E-Reuse Services is focused on creating efficient and effective ways to help both the ITAD and Electronics Reuse industries perform safe data destruction and reuse processes. To promote these efforts, ERS recently launched the E-Reuse Network, a collaborative forum to help multiple industries, such as device repair businesses and electronics recyclers, to connect with the vendors that supply them with the tools and services they need.
ERS also hosts the annual Electronics Reuse Conference (ERC) which brings the industry leaders together to facilitate the exchange of ideas and processes that will improve the businesses in the E-Reuse and repair spaces.
We interviewed Co-Founder of E-Reuse Services, Sarah Cade, to talk more about the ERC event, its mission, and efforts to bring different industries together to connect and grow. Sarah has been running the ERC for the past eight years, and she travels worldwide to speak at conferences and deliver training to promote the reuse and recycling of electronic equipment.
Sourcely: You’ve been working at ERC for the past 8 years now. What are some of the biggest changes you’ve seen in the refurbishing/recycling industries so far, and what are some of the most common challenges for businesses involved?
Sarah: Over the years, devices are getting smaller and more difficult to repair, parts are getting more complex so being able to take things apart is becoming more challenging. It changed quite a bit and we’ve had to start talking about the complexity of different tools and parts, along with the same things that have been common problems and challenges like software and training, for example.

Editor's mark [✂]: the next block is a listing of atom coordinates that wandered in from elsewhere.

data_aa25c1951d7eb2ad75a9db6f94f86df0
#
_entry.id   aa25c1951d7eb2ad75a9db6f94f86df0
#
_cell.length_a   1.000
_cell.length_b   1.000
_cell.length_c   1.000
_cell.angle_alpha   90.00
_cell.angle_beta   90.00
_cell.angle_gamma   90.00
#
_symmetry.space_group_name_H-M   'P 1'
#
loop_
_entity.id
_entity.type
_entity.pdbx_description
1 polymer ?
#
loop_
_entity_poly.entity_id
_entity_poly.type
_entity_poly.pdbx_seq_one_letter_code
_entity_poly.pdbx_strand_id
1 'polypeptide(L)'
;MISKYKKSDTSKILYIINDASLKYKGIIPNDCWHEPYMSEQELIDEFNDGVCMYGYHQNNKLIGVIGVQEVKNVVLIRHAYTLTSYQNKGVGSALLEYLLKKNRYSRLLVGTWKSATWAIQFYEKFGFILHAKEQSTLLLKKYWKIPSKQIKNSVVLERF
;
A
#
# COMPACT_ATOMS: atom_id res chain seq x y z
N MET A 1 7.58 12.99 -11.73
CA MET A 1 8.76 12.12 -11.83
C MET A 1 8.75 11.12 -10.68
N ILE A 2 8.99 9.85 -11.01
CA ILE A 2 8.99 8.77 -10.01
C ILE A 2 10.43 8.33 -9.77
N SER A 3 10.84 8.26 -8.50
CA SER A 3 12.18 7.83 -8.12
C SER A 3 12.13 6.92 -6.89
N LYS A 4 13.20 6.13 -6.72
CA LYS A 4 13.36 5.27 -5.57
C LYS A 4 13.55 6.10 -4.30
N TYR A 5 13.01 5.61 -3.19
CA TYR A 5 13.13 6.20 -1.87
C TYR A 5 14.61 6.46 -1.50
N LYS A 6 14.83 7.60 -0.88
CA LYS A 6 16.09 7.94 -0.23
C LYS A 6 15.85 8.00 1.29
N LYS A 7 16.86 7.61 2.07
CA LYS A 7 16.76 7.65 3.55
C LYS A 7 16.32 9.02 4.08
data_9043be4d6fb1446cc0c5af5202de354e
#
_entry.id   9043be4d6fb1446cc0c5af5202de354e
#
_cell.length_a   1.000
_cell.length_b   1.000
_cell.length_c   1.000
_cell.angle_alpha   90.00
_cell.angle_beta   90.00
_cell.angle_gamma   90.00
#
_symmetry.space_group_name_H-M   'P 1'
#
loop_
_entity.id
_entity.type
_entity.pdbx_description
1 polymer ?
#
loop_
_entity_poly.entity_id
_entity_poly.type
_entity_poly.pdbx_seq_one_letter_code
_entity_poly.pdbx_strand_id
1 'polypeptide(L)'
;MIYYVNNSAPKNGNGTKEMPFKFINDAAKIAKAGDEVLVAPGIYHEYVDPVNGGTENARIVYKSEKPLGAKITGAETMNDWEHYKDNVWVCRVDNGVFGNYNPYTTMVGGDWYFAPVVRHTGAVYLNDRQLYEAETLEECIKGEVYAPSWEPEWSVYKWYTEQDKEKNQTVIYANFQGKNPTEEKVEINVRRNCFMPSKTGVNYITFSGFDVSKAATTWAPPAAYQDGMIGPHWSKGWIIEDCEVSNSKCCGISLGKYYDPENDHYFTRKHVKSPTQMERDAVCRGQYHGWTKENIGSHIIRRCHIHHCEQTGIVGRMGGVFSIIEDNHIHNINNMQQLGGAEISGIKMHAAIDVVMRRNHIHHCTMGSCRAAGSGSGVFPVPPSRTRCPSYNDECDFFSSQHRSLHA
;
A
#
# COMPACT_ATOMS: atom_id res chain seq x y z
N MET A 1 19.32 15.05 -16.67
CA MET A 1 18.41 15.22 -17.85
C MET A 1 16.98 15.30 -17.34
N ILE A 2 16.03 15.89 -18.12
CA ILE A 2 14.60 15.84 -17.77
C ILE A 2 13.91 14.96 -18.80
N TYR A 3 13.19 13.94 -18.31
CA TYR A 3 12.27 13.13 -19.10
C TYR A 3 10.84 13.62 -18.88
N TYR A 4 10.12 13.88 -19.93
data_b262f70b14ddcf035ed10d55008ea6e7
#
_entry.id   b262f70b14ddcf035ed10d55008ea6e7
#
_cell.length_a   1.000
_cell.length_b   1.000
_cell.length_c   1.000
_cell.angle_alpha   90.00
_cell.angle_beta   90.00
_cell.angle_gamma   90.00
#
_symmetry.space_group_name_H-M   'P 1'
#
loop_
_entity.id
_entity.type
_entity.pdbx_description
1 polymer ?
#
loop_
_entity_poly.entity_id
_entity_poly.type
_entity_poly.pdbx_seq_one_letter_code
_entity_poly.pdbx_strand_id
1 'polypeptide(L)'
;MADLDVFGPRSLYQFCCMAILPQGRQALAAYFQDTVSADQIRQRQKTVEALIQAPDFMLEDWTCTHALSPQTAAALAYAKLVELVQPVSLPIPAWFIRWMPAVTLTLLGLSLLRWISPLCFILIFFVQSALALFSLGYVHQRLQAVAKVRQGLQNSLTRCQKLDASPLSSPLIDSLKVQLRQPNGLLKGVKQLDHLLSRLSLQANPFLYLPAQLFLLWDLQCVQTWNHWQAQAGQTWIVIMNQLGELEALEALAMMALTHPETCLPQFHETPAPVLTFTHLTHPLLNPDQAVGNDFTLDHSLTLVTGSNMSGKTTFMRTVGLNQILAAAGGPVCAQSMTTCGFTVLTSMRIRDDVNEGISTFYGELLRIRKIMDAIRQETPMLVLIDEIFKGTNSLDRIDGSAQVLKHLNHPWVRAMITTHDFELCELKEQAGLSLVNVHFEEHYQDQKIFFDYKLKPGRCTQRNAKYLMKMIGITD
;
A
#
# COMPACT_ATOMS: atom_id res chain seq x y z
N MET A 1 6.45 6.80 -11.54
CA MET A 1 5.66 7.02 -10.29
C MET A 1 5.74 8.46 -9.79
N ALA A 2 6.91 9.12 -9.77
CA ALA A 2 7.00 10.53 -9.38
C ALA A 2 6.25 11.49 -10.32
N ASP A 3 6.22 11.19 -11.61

The goal for ERC is always to help businesses in the industry be more complete and well established. We do talk about somethings year after year, but obviously there have been some really big changes over the years due to new technology, and we try to stay ahead.
Sourcely: What is the importance of the Electronics Reuse Conference (ERC) for the E-Reuse space and how can it facilitate dialogue between multiple industries?
Sarah: It’s important to get together at least once a year to talk about these things that are new and developing, as well as additional opportunities that come along. What ERC does is it allows people to connect or reconnect and do business with one another, because it’s easier when they know each other personally. The E-Reuse Conference is a space that brings together companies that are anywhere from one small repair shop to a large refurbisher, all with the same goal: being able to re-use and repair as much as possible. It allows people to be in the same room and learn from one another, and ultimately be able to improve each other’s businesses.
Sourcely: How do you source vendors and partners for the Conference? What are the “must haves” to become an ERC partner?